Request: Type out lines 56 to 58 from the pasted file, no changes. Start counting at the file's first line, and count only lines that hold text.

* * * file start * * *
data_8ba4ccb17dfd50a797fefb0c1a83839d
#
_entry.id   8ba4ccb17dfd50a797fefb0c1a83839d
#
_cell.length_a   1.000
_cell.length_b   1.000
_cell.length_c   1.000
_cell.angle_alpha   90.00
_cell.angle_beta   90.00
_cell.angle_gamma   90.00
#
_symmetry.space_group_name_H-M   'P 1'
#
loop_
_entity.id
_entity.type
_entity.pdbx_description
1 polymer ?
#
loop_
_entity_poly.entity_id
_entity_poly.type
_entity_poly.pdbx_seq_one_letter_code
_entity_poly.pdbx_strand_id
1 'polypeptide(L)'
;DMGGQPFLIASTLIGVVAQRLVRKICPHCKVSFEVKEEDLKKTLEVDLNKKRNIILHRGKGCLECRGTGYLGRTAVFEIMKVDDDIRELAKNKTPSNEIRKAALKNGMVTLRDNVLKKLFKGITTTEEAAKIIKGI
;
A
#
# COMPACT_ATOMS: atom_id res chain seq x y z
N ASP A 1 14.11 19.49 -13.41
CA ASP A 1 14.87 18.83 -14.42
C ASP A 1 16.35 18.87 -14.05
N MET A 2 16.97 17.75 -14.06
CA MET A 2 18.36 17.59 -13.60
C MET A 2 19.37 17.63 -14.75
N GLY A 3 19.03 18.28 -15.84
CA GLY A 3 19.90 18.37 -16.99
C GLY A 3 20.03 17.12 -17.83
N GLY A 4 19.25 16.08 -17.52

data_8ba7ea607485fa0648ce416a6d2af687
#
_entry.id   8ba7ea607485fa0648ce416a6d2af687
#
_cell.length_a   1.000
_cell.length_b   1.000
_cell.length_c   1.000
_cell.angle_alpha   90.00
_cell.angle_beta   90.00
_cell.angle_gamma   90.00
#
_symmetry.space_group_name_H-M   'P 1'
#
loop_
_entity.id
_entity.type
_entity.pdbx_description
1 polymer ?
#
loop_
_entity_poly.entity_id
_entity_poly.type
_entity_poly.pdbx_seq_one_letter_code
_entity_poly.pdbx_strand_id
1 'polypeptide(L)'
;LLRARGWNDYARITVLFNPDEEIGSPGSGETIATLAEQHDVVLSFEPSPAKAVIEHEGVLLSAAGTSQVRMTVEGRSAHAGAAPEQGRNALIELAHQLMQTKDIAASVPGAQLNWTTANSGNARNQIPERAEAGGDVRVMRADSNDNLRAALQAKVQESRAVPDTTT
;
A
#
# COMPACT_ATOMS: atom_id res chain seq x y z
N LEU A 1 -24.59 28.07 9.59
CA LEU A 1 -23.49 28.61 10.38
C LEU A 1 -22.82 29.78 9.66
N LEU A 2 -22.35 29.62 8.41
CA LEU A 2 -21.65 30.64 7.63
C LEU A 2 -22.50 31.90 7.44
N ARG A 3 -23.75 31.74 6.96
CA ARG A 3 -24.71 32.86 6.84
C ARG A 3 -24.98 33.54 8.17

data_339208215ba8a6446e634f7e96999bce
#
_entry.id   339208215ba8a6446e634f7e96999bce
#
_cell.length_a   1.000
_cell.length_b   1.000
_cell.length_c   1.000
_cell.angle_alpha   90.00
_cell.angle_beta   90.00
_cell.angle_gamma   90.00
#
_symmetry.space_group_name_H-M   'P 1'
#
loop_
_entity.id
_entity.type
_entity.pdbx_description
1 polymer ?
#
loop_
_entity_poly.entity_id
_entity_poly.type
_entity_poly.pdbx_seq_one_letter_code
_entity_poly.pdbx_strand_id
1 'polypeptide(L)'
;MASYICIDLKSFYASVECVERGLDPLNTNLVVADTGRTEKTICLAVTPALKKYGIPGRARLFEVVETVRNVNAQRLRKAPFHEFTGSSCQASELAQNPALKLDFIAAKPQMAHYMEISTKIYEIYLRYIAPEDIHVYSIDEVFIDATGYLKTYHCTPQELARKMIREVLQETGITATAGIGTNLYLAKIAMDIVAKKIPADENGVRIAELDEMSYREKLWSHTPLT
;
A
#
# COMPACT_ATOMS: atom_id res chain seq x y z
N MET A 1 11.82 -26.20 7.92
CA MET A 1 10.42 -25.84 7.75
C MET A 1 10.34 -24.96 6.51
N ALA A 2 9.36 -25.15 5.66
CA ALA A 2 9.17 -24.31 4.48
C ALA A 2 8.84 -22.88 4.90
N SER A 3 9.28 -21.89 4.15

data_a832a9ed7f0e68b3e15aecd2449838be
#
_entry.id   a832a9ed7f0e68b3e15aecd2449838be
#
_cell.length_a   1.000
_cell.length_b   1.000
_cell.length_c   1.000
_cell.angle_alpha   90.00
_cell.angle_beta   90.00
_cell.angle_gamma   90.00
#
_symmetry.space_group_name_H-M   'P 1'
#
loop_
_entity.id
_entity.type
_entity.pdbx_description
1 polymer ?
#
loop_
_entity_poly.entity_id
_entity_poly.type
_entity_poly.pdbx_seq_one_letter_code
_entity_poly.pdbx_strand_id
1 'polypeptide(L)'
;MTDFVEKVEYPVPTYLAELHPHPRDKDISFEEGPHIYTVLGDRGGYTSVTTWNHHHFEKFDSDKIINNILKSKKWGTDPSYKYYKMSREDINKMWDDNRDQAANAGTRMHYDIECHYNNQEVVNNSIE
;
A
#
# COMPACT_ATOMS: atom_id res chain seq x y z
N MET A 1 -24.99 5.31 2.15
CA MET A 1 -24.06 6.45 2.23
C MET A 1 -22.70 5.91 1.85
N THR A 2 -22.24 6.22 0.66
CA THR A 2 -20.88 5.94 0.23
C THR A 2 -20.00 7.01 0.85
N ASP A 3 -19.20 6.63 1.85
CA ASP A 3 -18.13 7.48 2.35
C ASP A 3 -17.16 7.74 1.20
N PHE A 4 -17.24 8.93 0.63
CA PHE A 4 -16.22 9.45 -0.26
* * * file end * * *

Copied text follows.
_entity.type
_entity.pdbx_description
1 polymer ?